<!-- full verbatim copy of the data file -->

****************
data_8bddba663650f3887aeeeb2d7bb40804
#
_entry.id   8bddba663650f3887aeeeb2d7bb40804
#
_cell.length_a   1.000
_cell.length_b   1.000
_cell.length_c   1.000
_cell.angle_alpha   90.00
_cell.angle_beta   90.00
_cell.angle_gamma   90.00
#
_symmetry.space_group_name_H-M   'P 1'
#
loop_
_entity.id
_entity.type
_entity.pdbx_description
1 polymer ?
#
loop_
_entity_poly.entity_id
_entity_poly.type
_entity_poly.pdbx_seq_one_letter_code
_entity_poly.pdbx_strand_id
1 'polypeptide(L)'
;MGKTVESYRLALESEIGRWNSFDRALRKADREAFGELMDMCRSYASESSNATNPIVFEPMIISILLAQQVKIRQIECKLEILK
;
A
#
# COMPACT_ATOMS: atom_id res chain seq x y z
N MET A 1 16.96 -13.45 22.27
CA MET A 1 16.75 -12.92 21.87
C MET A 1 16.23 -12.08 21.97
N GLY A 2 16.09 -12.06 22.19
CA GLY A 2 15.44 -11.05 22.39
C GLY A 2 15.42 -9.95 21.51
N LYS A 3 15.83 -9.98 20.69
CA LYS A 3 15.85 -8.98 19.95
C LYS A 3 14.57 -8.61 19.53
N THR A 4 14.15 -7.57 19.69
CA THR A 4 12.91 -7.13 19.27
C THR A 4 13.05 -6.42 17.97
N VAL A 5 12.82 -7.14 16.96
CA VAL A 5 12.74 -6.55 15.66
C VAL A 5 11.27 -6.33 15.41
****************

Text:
data_8bddba663650f3887aeeeb2d7bb40804
#
_entry.id   8bddba663650f3887aeeeb2d7bb40804
#
_cell.length_a   1.000
_cell.length_b   1.000
_cell.length_c   1.000
_cell.angle_alpha   90.00
_cell.angle_beta   90.00
_cell.angle_gamma   90.00
#
_symmetry.space_group_name_H-M   'P 1'
#
loop_
_entity.id
_entity.type
_entity.pdbx_description
1 polymer ?
#
loop_
_entity_poly.entity_id
_entity_poly.type
_entity_poly.pdbx_seq_one_letter_code
_entity_poly.pdbx_strand_id
1 'polypeptide(L)'
;MGKTVESYRLALESEIGRWNSFDRALRKADREAFGELMDMCRSYASESSNATNPIVFEPMIISILLAQQVKIRQIECKLEILK
;
A
#
# COMPACT_ATOMS: atom_id res chain seq x y z
N MET A 1 16.96 -13.45 22.27
CA MET A 1 16.75 -12.92 21.87
C MET A 1 16.23 -12.08 21.97
N GLY A 2 16.09 -12.06 22.19
CA GLY A 2 15.44 -11.05 22.39
C GLY A 2 15.42 -9.95 21.51
N LYS A 3 15.83 -9.98 20.69
CA LYS A 3 15.85 -8.98 19.95
C LYS A 3 14.57 -8.61 19.53
N THR A 4 14.15 -7.57 19.69
CA THR A 4 12.91 -7.13 19.27
C THR A 4 13.05 -6.42 17.97
N VAL A 5 12.82 -7.14 16.96
CA VAL A 5 12.74 -6.55 15.66
C VAL A 5 11.27 -6.33 15.41